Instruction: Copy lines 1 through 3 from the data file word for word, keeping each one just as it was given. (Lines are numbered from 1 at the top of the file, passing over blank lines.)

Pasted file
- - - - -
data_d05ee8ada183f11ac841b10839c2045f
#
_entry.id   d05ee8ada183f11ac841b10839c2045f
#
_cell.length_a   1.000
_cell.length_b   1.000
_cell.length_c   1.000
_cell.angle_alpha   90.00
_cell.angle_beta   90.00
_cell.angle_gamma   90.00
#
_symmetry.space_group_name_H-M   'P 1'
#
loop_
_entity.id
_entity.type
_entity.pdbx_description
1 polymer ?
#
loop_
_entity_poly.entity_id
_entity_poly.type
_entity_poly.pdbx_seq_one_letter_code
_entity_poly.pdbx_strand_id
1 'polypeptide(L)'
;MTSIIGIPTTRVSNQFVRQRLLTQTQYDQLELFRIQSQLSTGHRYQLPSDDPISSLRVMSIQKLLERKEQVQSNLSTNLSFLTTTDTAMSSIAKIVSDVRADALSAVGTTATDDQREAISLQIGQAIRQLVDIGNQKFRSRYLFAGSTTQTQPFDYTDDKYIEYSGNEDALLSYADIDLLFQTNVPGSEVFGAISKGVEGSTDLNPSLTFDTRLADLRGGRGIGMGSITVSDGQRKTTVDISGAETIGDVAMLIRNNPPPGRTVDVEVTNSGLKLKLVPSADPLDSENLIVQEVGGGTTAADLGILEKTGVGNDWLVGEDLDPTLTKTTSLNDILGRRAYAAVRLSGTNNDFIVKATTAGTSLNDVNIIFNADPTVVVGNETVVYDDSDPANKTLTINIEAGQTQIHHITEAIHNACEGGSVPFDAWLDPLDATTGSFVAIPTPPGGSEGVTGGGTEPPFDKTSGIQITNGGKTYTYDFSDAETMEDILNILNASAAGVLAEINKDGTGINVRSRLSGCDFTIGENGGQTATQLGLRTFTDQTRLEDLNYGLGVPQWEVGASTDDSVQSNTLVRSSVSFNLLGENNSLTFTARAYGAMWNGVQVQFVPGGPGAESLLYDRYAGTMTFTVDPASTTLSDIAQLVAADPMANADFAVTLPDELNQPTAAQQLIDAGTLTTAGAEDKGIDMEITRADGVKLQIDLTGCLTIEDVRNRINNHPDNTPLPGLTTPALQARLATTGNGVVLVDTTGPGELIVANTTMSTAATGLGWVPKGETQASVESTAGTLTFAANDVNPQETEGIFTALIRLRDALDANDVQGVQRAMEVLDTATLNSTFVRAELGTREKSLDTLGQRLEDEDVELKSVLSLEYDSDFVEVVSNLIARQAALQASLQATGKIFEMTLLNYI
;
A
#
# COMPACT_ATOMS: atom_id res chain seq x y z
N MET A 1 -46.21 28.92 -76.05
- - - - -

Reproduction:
data_d05ee8ada183f11ac841b10839c2045f
#
_entry.id   d05ee8ada183f11ac841b10839c2045f